When Minnesota Senate DFLers ousted Iron Ranger Tom Bakk from party leadership last week, replacing him with suburban Sen. Susan Kent as minority leader, it was a move based on a potential short-term sugar rush. As for the long-term strategy? Not so much.
Which might tell us all we need to know about Minnesota Democrats and how they see their future.
Urban and suburban is outweighing rural, pretty much the same as what's happening nationally. Seems an odd strategy considering the "F" in DFL stands for "Farmer," but it might be borne of reality. All one needs to do is look at the state's Seventh Congressional District, which includes Moorhead and a wide swath of western Minnesota from Canada to nearly Iowa, to see a red glow as bright as a Make America Great Again cap.
Rural Minnesota, like rural America as a whole, doesn't want much to do with Democrats these days. The move from Bakk to Kent seems to indicate the reverse is true, too.
Bakk, from the small town of Cook north of Duluth, was in DFL leadership for 10 years. He's a throwback union Democrat from the heyday of the Iron Range, a moderate guy who could be gruff and irascible and cantankerous. Bakk was also a consistent voice for rural Minnesota in St. Paul.
Kent is more progressive, which matters in DFL politics these days, but more importantly holds a suburban Twin Cities address. She's from Woodbury, defeating an incumbent Republican in 2012 and barely winning re-election in the Donald Trump wave year of 2016. Impressive, no doubt.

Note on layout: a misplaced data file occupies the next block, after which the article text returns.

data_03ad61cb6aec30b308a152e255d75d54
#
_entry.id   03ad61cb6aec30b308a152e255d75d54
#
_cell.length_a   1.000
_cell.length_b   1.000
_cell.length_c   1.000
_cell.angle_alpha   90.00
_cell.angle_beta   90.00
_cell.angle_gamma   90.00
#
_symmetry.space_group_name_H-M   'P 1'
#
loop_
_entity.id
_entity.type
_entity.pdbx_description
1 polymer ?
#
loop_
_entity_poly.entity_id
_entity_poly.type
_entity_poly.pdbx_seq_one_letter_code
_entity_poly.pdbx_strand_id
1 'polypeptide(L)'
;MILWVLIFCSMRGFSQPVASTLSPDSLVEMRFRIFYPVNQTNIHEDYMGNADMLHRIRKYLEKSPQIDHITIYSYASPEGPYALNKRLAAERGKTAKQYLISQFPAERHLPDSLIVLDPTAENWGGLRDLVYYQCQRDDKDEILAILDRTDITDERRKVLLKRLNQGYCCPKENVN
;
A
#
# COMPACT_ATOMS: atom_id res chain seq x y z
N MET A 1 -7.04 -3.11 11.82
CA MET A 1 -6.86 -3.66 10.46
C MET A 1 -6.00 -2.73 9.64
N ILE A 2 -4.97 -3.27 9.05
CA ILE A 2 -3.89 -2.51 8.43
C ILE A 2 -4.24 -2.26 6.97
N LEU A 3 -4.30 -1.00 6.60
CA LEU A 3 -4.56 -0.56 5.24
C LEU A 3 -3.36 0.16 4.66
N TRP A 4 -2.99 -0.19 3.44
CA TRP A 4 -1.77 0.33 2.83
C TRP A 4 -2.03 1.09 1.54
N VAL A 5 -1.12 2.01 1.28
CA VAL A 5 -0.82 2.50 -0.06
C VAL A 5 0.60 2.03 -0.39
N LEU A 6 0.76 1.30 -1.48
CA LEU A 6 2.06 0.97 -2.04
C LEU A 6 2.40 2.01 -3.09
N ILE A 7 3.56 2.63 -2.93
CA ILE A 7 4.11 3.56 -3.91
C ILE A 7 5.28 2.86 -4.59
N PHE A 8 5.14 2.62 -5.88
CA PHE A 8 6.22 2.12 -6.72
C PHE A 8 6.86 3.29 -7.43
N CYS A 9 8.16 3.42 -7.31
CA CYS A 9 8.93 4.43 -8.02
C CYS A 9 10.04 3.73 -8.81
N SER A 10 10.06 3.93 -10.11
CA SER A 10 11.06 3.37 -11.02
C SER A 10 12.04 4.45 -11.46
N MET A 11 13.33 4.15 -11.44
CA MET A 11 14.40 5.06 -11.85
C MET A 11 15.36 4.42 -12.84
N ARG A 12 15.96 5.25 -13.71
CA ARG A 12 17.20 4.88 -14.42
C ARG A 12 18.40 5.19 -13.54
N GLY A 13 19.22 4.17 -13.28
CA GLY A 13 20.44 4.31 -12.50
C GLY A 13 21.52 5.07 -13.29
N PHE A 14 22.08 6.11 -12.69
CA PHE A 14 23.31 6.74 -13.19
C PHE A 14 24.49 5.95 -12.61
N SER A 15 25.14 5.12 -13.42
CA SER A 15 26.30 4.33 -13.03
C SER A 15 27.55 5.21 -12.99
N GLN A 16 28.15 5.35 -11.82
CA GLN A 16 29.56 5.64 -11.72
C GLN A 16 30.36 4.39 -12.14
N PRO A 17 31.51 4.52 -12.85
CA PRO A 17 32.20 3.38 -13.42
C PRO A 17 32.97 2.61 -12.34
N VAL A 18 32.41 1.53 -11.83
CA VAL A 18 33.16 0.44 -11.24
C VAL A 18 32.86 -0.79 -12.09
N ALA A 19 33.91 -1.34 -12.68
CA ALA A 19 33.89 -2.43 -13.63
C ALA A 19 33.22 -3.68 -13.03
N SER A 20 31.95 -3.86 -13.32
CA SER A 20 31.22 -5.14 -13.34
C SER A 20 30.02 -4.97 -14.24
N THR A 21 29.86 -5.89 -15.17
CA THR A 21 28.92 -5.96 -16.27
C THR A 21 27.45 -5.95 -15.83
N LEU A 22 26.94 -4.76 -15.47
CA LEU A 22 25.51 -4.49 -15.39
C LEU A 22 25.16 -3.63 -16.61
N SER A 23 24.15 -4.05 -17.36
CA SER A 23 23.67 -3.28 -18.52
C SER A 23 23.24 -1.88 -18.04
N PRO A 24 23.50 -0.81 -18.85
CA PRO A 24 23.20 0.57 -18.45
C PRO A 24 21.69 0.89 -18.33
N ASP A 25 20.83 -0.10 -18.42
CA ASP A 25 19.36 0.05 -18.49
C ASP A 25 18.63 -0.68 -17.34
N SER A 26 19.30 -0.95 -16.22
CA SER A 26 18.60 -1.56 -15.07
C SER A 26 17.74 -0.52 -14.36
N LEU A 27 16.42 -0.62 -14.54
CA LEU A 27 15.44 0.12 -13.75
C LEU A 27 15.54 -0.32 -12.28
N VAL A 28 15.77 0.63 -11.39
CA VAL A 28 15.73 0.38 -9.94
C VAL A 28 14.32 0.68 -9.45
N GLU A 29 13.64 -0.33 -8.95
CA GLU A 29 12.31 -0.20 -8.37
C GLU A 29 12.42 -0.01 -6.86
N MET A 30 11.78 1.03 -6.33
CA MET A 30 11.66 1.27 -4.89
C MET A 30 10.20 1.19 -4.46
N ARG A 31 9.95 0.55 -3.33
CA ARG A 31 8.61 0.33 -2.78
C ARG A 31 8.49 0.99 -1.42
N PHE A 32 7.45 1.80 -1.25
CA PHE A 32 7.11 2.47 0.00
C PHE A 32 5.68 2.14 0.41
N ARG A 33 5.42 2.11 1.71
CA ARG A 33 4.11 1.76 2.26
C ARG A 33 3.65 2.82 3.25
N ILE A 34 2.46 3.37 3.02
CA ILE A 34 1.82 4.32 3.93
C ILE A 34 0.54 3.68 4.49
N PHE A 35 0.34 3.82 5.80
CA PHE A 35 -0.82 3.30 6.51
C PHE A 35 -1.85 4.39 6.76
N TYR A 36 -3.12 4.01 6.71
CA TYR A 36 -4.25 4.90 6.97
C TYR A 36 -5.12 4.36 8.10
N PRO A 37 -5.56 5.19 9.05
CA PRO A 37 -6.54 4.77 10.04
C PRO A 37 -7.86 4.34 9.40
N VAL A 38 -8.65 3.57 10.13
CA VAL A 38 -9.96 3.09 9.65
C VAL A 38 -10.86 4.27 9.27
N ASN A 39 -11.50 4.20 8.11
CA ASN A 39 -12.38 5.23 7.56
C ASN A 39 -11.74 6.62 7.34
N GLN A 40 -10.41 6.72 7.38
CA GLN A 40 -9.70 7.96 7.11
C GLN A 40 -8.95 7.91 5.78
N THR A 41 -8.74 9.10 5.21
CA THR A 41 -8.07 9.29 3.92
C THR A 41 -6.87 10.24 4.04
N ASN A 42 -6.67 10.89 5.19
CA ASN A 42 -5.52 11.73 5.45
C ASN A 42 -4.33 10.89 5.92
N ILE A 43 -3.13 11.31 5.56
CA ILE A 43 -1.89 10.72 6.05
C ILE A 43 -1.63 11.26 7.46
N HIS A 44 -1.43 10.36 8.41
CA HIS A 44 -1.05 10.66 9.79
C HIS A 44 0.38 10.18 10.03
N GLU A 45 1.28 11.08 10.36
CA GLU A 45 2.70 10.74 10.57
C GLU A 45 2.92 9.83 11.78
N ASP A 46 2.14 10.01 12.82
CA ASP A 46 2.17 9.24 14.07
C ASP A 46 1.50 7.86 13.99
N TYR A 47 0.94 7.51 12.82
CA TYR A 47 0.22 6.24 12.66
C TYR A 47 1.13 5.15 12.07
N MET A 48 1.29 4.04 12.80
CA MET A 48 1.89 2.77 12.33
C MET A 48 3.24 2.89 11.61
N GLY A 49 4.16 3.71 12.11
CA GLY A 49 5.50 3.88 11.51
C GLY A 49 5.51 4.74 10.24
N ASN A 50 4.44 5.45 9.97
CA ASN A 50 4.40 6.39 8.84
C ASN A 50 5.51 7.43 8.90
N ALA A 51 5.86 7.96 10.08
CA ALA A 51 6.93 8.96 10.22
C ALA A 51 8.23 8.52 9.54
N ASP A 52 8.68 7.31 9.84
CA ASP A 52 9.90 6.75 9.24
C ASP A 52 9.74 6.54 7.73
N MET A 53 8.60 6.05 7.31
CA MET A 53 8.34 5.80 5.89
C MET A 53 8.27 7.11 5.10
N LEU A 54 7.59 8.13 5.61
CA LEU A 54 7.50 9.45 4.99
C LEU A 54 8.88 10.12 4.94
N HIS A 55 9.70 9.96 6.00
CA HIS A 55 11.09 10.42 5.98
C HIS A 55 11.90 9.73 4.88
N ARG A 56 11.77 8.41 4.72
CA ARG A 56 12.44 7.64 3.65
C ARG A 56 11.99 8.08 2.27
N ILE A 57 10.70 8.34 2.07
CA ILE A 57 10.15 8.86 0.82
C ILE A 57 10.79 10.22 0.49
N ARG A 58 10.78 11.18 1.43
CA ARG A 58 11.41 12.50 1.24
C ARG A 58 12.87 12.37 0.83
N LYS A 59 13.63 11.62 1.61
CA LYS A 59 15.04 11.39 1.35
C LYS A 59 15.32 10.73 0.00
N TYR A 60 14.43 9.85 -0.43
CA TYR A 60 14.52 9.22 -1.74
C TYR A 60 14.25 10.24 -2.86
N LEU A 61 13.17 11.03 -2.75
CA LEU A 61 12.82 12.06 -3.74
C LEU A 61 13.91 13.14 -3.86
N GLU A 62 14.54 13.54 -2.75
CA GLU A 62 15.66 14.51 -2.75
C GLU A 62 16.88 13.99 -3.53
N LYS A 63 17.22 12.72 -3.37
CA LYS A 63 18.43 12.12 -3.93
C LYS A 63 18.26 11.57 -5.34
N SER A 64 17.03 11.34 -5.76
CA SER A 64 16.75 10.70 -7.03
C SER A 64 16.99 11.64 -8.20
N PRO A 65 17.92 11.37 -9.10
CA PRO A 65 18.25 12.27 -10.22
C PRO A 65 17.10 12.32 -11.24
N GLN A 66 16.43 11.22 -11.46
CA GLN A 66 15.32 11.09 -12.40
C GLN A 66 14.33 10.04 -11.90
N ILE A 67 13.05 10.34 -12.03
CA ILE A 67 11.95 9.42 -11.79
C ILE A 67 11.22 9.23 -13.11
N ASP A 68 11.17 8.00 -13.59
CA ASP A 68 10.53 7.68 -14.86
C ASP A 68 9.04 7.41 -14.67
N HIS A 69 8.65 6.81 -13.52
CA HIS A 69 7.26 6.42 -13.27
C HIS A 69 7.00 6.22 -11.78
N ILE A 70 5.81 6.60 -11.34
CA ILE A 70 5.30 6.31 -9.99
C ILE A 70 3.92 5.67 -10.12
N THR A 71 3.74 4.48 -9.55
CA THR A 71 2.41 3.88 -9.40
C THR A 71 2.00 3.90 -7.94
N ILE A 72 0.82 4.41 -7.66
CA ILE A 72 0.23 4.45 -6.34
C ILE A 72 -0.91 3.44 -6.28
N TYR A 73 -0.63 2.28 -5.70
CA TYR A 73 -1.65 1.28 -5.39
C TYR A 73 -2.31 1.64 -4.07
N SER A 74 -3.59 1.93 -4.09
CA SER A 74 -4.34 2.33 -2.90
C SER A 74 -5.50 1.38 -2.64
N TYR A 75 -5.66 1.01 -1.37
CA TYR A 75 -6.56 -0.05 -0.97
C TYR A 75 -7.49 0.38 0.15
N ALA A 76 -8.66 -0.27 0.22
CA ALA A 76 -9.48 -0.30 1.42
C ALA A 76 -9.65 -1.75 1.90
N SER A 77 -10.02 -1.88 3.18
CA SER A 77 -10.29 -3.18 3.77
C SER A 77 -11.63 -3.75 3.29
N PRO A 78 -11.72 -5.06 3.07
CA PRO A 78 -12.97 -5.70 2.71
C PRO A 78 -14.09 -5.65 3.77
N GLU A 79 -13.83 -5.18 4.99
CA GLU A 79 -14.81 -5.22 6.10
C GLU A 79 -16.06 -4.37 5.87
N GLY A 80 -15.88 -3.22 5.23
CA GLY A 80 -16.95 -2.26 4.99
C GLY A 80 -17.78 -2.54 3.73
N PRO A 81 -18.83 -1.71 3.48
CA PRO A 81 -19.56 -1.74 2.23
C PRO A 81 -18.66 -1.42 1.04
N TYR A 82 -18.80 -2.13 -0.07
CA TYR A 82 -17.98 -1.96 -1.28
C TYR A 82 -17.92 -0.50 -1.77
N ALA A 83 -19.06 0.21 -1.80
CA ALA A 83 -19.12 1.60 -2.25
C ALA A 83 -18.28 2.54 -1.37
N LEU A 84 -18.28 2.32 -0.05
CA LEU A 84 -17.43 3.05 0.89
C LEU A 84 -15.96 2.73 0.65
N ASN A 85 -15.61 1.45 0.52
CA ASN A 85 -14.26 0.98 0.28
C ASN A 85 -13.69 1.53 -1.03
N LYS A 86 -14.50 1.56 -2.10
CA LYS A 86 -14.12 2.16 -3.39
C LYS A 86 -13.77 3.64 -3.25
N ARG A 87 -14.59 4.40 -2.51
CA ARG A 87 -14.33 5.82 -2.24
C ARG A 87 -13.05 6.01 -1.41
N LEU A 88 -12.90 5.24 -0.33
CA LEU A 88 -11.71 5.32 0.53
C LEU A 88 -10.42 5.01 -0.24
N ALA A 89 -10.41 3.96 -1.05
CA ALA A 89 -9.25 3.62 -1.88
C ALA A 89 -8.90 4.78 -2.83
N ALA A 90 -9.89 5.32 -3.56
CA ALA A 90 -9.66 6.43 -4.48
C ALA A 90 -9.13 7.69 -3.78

How Kent views rural Minnesota is largely unknown, but her appointment at the top of the Senate DFL minority tips the party's hand on how it views politics in 2020.
The DFL believes its future is in the suburbs. Again, it's part of a larger Democratic trend in the Trump era. Suburban voters rejected Trump's toxicity in the 2018 midterms, pushing Democrats to majorities in the Minnesota and U.S. houses of representatives.
The DFL is doubling down that the strategy will work again two years later, that emphasizing issues like education and infrastructure (and rejecting Republicans' fixation on immigration and divisive social issues, not to mention their cult-like worship of Trump) will again allow them to win the suburbs. It might be the best political road map, and it might work.
A question DFLers need to ask, though: When, or perhaps if, politics again return to something near normal, will suburbs stick with Democrats long-term? History says no. If the suburban swing to the DFL is stricTly anti-Trump, and you've all but abandoned rural Minnesota, what's your next play?
Maybe the short-term is so harrowing that Democrats don't have time to think about the long-term.
Either way, the downside for rural Minnesota is that its voice is further diminished at the Capitol. Same goes for the handful of DFL politicians who continue to represent non-metro areas. Whatever Democrats thought of Bakk, he understood issues unique to outstate Minnesota and was an advocate for them and rural members of his DFL caucus.